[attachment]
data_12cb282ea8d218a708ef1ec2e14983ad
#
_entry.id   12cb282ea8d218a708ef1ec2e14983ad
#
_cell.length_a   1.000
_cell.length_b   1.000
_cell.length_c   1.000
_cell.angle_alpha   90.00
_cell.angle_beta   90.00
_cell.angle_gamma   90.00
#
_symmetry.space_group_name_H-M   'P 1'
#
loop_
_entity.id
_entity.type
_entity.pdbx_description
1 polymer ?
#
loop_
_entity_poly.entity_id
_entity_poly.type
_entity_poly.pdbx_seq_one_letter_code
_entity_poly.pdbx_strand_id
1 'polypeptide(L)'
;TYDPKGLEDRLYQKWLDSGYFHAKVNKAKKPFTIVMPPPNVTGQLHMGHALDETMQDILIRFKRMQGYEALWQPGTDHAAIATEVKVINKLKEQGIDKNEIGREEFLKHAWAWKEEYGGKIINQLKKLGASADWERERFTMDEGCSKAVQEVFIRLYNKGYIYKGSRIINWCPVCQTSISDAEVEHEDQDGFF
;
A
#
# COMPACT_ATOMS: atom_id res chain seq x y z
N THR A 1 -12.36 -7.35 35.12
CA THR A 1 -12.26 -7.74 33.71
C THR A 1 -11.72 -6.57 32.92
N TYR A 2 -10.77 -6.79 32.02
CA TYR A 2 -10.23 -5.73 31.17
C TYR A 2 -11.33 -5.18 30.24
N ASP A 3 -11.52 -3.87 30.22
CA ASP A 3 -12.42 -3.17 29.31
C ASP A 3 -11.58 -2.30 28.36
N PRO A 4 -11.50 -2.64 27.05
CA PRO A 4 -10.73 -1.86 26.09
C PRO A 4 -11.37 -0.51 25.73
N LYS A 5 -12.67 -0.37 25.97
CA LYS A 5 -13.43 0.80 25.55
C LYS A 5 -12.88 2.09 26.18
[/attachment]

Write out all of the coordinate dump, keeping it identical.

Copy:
data_12cb282ea8d218a708ef1ec2e14983ad
#
_entry.id   12cb282ea8d218a708ef1ec2e14983ad
#
_cell.length_a   1.000
_cell.length_b   1.000
_cell.length_c   1.000
_cell.angle_alpha   90.00
_cell.angle_beta   90.00
_cell.angle_gamma   90.00
#
_symmetry.space_group_name_H-M   'P 1'
#
loop_
_entity.id
_entity.type
_entity.pdbx_description
1 polymer ?
#
loop_
_entity_poly.entity_id
_entity_poly.type
_entity_poly.pdbx_seq_one_letter_code
_entity_poly.pdbx_strand_id
1 'polypeptide(L)'
;TYDPKGLEDRLYQKWLDSGYFHAKVNKAKKPFTIVMPPPNVTGQLHMGHALDETMQDILIRFKRMQGYEALWQPGTDHAAIATEVKVINKLKEQGIDKNEIGREEFLKHAWAWKEEYGGKIINQLKKLGASADWERERFTMDEGCSKAVQEVFIRLYNKGYIYKGSRIINWCPVCQTSISDAEVEHEDQDGFF
;
A
#
# COMPACT_ATOMS: atom_id res chain seq x y z
N THR A 1 -12.36 -7.35 35.12
CA THR A 1 -12.26 -7.74 33.71
C THR A 1 -11.72 -6.57 32.92
N TYR A 2 -10.77 -6.79 32.02
CA TYR A 2 -10.23 -5.73 31.17
C TYR A 2 -11.33 -5.18 30.24
N ASP A 3 -11.52 -3.87 30.22
CA ASP A 3 -12.42 -3.17 29.31
C ASP A 3 -11.58 -2.30 28.36
N PRO A 4 -11.50 -2.64 27.05
CA PRO A 4 -10.73 -1.86 26.09
C PRO A 4 -11.37 -0.51 25.73
N LYS A 5 -12.67 -0.37 25.97
CA LYS A 5 -13.43 0.80 25.55
C LYS A 5 -12.88 2.09 26.18